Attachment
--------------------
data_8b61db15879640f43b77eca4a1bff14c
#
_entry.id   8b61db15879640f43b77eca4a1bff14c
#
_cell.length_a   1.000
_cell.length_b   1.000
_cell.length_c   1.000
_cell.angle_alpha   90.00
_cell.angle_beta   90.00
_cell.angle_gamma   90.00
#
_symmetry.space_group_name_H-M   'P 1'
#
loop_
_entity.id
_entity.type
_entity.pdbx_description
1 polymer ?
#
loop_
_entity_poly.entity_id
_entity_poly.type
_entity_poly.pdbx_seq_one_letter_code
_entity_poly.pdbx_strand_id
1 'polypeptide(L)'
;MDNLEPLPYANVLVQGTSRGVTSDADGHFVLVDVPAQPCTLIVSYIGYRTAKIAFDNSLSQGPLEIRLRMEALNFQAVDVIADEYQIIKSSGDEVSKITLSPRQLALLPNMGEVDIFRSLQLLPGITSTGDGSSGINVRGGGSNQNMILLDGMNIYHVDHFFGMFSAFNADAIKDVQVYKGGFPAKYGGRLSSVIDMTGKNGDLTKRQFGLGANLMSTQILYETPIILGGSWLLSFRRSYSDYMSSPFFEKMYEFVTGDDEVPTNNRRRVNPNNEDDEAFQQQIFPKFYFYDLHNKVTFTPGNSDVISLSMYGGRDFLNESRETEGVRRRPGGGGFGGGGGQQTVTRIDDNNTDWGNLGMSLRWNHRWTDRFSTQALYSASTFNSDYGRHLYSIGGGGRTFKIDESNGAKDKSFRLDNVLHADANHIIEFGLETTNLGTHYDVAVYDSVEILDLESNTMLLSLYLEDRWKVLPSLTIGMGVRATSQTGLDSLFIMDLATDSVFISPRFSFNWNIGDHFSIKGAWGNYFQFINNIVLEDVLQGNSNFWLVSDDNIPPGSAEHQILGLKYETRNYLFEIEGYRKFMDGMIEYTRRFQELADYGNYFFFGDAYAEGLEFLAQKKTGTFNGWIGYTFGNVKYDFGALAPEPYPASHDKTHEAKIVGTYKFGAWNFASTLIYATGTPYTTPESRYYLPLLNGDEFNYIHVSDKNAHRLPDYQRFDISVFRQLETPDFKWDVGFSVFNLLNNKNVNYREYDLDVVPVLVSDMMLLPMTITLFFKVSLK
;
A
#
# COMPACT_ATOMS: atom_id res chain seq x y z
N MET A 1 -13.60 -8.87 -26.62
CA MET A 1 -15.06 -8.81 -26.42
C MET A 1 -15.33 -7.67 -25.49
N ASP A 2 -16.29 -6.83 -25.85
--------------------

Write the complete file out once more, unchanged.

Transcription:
data_8b61db15879640f43b77eca4a1bff14c
#
_entry.id   8b61db15879640f43b77eca4a1bff14c
#
_cell.length_a   1.000
_cell.length_b   1.000
_cell.length_c   1.000
_cell.angle_alpha   90.00
_cell.angle_beta   90.00
_cell.angle_gamma   90.00
#
_symmetry.space_group_name_H-M   'P 1'
#
loop_
_entity.id
_entity.type
_entity.pdbx_description
1 polymer ?
#
loop_
_entity_poly.entity_id
_entity_poly.type
_entity_poly.pdbx_seq_one_letter_code
_entity_poly.pdbx_strand_id
1 'polypeptide(L)'
;MDNLEPLPYANVLVQGTSRGVTSDADGHFVLVDVPAQPCTLIVSYIGYRTAKIAFDNSLSQGPLEIRLRMEALNFQAVDVIADEYQIIKSSGDEVSKITLSPRQLALLPNMGEVDIFRSLQLLPGITSTGDGSSGINVRGGGSNQNMILLDGMNIYHVDHFFGMFSAFNADAIKDVQVYKGGFPAKYGGRLSSVIDMTGKNGDLTKRQFGLGANLMSTQILYETPIILGGSWLLSFRRSYSDYMSSPFFEKMYEFVTGDDEVPTNNRRRVNPNNEDDEAFQQQIFPKFYFYDLHNKVTFTPGNSDVISLSMYGGRDFLNESRETEGVRRRPGGGGFGGGGGQQTVTRIDDNNTDWGNLGMSLRWNHRWTDRFSTQALYSASTFNSDYGRHLYSIGGGGRTFKIDESNGAKDKSFRLDNVLHADANHIIEFGLETTNLGTHYDVAVYDSVEILDLESNTMLLSLYLEDRWKVLPSLTIGMGVRATSQTGLDSLFIMDLATDSVFISPRFSFNWNIGDHFSIKGAWGNYFQFINNIVLEDVLQGNSNFWLVSDDNIPPGSAEHQILGLKYETRNYLFEIEGYRKFMDGMIEYTRRFQELADYGNYFFFGDAYAEGLEFLAQKKTGTFNGWIGYTFGNVKYDFGALAPEPYPASHDKTHEAKIVGTYKFGAWNFASTLIYATGTPYTTPESRYYLPLLNGDEFNYIHVSDKNAHRLPDYQRFDISVFRQLETPDFKWDVGFSVFNLLNNKNVNYREYDLDVVPVLVSDMMLLPMTITLFFKVSLK
;
A
#
# COMPACT_ATOMS: atom_id res chain seq x y z
N MET A 1 -13.60 -8.87 -26.62
CA MET A 1 -15.06 -8.81 -26.42
C MET A 1 -15.33 -7.67 -25.49
N ASP A 2 -16.29 -6.83 -25.85